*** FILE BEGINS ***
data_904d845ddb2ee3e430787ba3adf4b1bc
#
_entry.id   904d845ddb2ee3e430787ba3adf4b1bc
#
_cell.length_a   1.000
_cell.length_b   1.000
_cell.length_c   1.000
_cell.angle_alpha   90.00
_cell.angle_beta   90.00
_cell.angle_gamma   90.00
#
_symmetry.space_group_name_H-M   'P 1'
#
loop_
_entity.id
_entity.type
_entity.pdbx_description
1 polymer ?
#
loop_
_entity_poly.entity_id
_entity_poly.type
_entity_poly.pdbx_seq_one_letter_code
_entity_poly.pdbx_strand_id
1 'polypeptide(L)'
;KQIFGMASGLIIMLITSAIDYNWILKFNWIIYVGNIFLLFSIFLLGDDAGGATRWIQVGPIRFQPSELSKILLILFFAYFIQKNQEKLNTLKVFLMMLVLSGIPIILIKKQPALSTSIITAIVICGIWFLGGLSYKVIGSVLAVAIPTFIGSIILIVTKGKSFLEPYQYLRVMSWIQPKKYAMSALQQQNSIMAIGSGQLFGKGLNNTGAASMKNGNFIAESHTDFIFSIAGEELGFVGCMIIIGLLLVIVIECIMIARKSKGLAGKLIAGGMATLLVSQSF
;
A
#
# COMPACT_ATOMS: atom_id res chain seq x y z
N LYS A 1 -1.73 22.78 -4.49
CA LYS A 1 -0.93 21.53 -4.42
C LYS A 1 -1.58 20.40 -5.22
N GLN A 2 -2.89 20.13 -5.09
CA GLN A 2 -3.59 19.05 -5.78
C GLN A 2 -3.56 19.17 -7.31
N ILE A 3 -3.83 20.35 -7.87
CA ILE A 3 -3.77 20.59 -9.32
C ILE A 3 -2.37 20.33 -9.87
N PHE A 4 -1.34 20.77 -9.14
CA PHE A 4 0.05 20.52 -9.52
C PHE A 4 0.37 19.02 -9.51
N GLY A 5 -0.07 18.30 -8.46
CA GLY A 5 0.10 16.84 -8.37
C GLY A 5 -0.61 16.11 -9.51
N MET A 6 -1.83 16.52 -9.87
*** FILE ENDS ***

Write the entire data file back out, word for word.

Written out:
data_904d845ddb2ee3e430787ba3adf4b1bc
#
_entry.id   904d845ddb2ee3e430787ba3adf4b1bc
#
_cell.length_a   1.000
_cell.length_b   1.000
_cell.length_c   1.000
_cell.angle_alpha   90.00
_cell.angle_beta   90.00
_cell.angle_gamma   90.00
#
_symmetry.space_group_name_H-M   'P 1'
#
loop_
_entity.id
_entity.type
_entity.pdbx_description
1 polymer ?
#
loop_
_entity_poly.entity_id
_entity_poly.type
_entity_poly.pdbx_seq_one_letter_code
_entity_poly.pdbx_strand_id
1 'polypeptide(L)'
;KQIFGMASGLIIMLITSAIDYNWILKFNWIIYVGNIFLLFSIFLLGDDAGGATRWIQVGPIRFQPSELSKILLILFFAYFIQKNQEKLNTLKVFLMMLVLSGIPIILIKKQPALSTSIITAIVICGIWFLGGLSYKVIGSVLAVAIPTFIGSIILIVTKGKSFLEPYQYLRVMSWIQPKKYAMSALQQQNSIMAIGSGQLFGKGLNNTGAASMKNGNFIAESHTDFIFSIAGEELGFVGCMIIIGLLLVIVIECIMIARKSKGLAGKLIAGGMATLLVSQSF
;
A
#
# COMPACT_ATOMS: atom_id res chain seq x y z
N LYS A 1 -1.73 22.78 -4.49
CA LYS A 1 -0.93 21.53 -4.42
C LYS A 1 -1.58 20.40 -5.22
N GLN A 2 -2.89 20.13 -5.09
CA GLN A 2 -3.59 19.05 -5.78
C GLN A 2 -3.56 19.17 -7.31
N ILE A 3 -3.83 20.35 -7.87
CA ILE A 3 -3.77 20.59 -9.32
C ILE A 3 -2.37 20.33 -9.87
N PHE A 4 -1.34 20.77 -9.14
CA PHE A 4 0.05 20.52 -9.52
C PHE A 4 0.37 19.02 -9.51
N GLY A 5 -0.07 18.30 -8.46
CA GLY A 5 0.10 16.84 -8.37
C GLY A 5 -0.61 16.11 -9.51
N MET A 6 -1.83 16.52 -9.87